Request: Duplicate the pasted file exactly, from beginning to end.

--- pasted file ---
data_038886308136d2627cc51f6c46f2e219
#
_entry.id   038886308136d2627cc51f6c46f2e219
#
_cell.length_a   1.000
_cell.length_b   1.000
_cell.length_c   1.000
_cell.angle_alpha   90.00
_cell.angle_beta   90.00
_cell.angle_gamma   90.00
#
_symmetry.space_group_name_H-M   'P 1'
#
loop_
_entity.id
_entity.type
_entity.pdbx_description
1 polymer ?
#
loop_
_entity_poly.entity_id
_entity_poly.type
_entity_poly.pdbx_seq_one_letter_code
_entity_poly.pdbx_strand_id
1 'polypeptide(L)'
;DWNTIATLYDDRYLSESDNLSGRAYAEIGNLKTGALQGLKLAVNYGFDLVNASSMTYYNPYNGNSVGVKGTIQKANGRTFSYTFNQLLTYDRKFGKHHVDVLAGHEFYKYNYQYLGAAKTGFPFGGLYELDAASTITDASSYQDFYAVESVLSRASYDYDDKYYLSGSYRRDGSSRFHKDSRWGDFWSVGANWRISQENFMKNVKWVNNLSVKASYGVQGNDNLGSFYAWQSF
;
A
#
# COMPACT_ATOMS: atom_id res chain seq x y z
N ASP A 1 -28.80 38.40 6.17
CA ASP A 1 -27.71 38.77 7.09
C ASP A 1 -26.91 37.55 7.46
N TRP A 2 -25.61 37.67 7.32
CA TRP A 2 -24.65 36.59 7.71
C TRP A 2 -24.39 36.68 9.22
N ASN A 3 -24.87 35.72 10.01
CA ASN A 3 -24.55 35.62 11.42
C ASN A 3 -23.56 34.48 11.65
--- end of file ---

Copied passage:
data_038886308136d2627cc51f6c46f2e219
#
_entry.id   038886308136d2627cc51f6c46f2e219
#
_cell.length_a   1.000
_cell.length_b   1.000
_cell.length_c   1.000
_cell.angle_alpha   90.00
_cell.angle_beta   90.00
_cell.angle_gamma   90.00
#
_symmetry.space_group_name_H-M   'P 1'
#
loop_
_entity.id
_entity.type
_entity.pdbx_description
1 polymer ?
#
loop_
_entity_poly.entity_id
_entity_poly.type
_entity_poly.pdbx_seq_one_letter_code
_entity_poly.pdbx_strand_id
1 'polypeptide(L)'
;DWNTIATLYDDRYLSESDNLSGRAYAEIGNLKTGALQGLKLAVNYGFDLVNASSMTYYNPYNGNSVGVKGTIQKANGRTFSYTFNQLLTYDRKFGKHHVDVLAGHEFYKYNYQYLGAAKTGFPFGGLYELDAASTITDASSYQDFYAVESVLSRASYDYDDKYYLSGSYRRDGSSRFHKDSRWGDFWSVGANWRISQENFMKNVKWVNNLSVKASYGVQGNDNLGSFYAWQSF
;
A
#
# COMPACT_ATOMS: atom_id res chain seq x y z
N ASP A 1 -28.80 38.40 6.17
CA ASP A 1 -27.71 38.77 7.09
C ASP A 1 -26.91 37.55 7.46
N TRP A 2 -25.61 37.67 7.32
CA TRP A 2 -24.65 36.59 7.71
C TRP A 2 -24.39 36.68 9.22
N ASN A 3 -24.87 35.72 10.01
CA ASN A 3 -24.55 35.62 11.42
C ASN A 3 -23.56 34.48 11.65